Hello and happy Friday to you. I wanted to touch base with this roundup. I hope it finds you well.
In 1981, Coevolution Quarterly published a 20 question quiz written by Leonard Charles, Jim Dodge, Lynn Milliman, and Victoria Stockley that is designed to reveal how well you know your local natural environment. Here are the questions:
Trace the water you drink from precipitation to tap.
How many days til the moon is full? (Slack of 2 days allowed.)
What soil series are you standing on?
What was the total rainfall in your area last year (July-June)? (Slack: 1 inch for every 20 inches.)
When was the last time a fire burned in your area?
What were the primary subsistence techniques of the culture that lived in your area before you?
Name 5 edible plants in your region and their season(s) of availability.
From what direction do winter storms generally come in your region?
Where does your garbage go?
How long is the growing season where you live?
On what day of the year are the shadows the shortest where you live?
When do the deer rut in your region, and when are the young born?
Name five grasses in your area. Are any of them native?
Name five resident and five migratory birds in your area.
What is the land use history of where you live?
What primary ecological event/process influenced the land form where you live?
(Bonus special: what’s the evidence?)
What species have become extinct in your area?
What are the major plant associations in your region?
From where you’re reading this, point north.
What spring wildflower is consistently among the first to bloom where you live?
I went on a walk earlier this week and it was good. I need to get out to a park with my camera. I wish I knew the answers to some of these like native edible plants. Fortunately winter is somewhat receding, so warmer days aren’t too far behind.
Naming conventions are great until there’s an exception. Also worth checking out: highways to nowhere.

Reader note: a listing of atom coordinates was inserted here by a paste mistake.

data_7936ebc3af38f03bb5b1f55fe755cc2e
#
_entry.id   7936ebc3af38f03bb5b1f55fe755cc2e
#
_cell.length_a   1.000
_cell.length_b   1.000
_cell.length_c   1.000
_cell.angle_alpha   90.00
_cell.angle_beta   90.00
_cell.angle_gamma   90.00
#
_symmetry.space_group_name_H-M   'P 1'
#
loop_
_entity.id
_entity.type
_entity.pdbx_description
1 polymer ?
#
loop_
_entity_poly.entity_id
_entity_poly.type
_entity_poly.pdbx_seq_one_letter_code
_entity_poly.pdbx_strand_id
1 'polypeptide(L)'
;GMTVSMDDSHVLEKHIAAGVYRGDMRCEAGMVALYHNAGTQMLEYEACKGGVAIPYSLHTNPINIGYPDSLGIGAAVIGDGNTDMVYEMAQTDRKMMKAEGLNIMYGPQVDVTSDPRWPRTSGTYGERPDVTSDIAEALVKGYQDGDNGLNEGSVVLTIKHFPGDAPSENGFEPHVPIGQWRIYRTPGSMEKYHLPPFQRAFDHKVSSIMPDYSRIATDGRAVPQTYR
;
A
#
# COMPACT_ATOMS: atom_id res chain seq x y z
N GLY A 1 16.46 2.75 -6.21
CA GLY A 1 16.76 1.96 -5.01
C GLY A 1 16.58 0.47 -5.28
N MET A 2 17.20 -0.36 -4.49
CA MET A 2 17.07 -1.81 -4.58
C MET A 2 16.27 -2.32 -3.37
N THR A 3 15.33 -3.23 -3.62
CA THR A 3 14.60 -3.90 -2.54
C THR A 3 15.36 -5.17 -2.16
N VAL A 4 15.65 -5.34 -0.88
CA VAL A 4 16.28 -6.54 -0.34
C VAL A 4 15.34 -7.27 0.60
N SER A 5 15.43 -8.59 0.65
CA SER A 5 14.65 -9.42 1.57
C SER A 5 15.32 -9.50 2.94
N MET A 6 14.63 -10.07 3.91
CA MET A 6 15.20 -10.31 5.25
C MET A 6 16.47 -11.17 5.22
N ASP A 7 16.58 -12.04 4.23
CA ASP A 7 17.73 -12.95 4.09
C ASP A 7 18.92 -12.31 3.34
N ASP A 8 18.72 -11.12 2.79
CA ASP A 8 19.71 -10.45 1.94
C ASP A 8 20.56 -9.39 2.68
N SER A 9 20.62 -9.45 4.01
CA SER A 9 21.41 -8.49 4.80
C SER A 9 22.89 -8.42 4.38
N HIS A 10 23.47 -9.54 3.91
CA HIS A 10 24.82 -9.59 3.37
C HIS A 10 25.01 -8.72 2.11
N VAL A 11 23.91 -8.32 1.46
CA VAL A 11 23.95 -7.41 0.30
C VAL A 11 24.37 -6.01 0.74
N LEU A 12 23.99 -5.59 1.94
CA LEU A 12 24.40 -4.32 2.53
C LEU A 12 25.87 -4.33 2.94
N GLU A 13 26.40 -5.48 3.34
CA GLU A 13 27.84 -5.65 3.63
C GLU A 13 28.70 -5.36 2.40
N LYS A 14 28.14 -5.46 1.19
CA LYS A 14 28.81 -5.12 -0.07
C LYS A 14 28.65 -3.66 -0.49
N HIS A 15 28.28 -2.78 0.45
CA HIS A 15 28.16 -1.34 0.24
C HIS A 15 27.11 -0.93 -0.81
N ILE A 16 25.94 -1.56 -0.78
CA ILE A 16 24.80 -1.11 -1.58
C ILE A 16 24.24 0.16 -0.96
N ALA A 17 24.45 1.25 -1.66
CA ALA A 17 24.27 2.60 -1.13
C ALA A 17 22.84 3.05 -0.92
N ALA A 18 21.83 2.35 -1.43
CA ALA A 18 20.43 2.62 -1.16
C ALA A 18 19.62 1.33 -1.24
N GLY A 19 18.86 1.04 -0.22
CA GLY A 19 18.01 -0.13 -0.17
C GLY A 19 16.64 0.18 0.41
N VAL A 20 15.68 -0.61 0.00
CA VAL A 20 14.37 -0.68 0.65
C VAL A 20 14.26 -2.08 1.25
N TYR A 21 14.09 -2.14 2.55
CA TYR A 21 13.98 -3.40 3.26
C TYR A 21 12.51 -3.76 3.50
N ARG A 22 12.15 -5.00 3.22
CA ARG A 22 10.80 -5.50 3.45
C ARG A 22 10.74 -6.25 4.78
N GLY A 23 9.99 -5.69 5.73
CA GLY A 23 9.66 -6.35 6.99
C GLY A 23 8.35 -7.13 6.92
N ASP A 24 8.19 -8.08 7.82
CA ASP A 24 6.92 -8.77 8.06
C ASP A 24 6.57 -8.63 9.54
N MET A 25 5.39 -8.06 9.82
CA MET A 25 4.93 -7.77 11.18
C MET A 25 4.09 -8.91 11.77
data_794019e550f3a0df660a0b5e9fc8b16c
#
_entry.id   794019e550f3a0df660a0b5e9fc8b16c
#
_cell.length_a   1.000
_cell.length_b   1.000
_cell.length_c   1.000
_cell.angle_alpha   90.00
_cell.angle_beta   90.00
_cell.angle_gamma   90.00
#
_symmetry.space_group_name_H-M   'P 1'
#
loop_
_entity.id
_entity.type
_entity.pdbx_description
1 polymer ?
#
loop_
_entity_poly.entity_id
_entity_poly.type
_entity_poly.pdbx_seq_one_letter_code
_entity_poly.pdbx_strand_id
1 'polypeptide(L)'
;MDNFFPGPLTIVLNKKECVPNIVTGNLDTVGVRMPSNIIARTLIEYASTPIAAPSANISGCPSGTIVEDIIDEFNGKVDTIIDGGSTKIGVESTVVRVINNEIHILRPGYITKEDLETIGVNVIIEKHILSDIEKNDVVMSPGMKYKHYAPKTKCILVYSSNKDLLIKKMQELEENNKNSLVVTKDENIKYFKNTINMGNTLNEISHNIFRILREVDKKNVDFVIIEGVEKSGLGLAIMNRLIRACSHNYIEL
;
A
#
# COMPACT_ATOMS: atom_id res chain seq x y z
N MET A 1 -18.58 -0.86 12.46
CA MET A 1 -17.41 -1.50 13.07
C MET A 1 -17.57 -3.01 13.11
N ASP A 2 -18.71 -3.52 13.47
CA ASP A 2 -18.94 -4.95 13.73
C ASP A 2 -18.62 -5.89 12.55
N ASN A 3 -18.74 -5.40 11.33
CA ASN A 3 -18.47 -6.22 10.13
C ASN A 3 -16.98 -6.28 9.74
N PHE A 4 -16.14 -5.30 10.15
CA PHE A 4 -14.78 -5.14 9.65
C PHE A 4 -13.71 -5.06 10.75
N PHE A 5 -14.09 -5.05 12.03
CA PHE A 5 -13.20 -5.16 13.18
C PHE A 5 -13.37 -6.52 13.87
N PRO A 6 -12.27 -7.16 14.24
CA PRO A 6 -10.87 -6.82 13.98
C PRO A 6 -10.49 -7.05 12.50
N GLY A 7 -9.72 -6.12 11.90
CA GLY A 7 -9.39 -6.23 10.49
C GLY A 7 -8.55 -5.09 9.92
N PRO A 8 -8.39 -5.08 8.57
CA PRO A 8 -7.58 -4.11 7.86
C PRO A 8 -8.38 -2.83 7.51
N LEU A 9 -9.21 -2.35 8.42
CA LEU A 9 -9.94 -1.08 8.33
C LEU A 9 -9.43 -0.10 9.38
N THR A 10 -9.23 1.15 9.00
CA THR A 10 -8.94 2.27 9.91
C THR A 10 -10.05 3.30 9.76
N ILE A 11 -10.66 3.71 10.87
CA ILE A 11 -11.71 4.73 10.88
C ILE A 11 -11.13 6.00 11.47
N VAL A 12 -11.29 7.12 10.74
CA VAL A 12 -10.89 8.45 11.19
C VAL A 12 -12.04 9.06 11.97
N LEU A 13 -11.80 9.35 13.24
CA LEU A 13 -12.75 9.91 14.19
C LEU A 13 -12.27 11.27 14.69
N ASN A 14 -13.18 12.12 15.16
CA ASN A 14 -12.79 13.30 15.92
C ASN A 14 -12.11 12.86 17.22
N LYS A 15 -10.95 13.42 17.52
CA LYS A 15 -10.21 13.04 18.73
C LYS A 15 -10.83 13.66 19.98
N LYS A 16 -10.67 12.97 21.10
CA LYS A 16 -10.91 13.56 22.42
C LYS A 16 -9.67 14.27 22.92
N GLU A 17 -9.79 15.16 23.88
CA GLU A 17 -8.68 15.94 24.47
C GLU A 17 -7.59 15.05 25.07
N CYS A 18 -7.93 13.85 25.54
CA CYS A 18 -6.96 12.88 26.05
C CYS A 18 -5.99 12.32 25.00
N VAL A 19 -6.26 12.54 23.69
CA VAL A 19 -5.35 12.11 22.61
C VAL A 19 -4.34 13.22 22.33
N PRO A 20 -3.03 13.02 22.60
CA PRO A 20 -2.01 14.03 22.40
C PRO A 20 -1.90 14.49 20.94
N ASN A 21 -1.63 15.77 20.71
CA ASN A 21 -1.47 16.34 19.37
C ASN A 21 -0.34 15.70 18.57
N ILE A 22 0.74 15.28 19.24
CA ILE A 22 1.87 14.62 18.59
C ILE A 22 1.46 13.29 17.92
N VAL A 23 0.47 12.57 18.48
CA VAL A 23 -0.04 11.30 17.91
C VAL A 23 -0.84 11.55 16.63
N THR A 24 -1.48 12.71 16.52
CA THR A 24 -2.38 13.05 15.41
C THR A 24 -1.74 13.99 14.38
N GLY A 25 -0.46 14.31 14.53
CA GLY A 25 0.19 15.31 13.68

A story I’ve been following a while starting with someone deciding to rehabilitate a lobster caught from a grocery store.
This looks interesting.
Unfortunate but predictable. Nintendo is a hugely hypocritical company when it comes to their history. They sell their nostalgia in newer games, but often lock away their older games or make consumers purchase them over and over. While the gaming majority favors new games and moves on, there are many who still enjoy playing and seeking out older games and would be more than willing to pay money to play them through official means. Unfortunately video game publishers don’t care about their history unless it makes money. The great thing for these systems is there already have been efforts underway to ensure games are still playable. Also in case anyone wonders while I still purchase physical games when possible… this is why I have trust issues.
The megaflush after the Super Bowl.
A traffic simulator you can mess with. I remember being staunchly against roundabouts over 10 years ago. But I’m definitely pro roundabout now. Even if you take their efficiency out of the equation, they drastically reduce crashes that result in death or serious injury.
Then that reminded me of this video of a simulated intersection traffic volume, and how much I hate the cloverleaf interchange.
I have an older MacBook that this might work for in a couple of years. I still want to leave MacOS on it because it’s more useful that way for me, but this doesn’t seem like a bad option to leverage older hardware.
I love this simple design. Birds made from LEGO. Put a bird on it!
Please send in suggestions if you come across them. I am probably going to take a week off from the roundup soon.